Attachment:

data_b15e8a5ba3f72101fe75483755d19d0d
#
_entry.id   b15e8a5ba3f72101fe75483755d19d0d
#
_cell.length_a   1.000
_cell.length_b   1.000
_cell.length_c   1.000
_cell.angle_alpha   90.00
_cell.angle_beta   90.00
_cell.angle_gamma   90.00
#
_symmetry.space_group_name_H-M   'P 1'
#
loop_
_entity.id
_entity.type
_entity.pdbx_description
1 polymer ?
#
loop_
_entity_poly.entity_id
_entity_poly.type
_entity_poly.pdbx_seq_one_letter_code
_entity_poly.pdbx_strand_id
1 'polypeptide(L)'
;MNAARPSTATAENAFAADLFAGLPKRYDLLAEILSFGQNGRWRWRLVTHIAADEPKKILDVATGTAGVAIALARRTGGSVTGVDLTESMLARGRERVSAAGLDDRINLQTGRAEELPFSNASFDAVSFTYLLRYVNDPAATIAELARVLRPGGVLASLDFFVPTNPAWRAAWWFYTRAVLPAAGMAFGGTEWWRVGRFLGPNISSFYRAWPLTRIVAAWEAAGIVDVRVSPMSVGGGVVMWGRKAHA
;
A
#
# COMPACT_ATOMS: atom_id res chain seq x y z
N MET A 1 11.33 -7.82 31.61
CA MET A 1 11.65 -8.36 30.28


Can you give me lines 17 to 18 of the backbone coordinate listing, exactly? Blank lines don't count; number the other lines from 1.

_entity.pdbx_description
1 polymer ?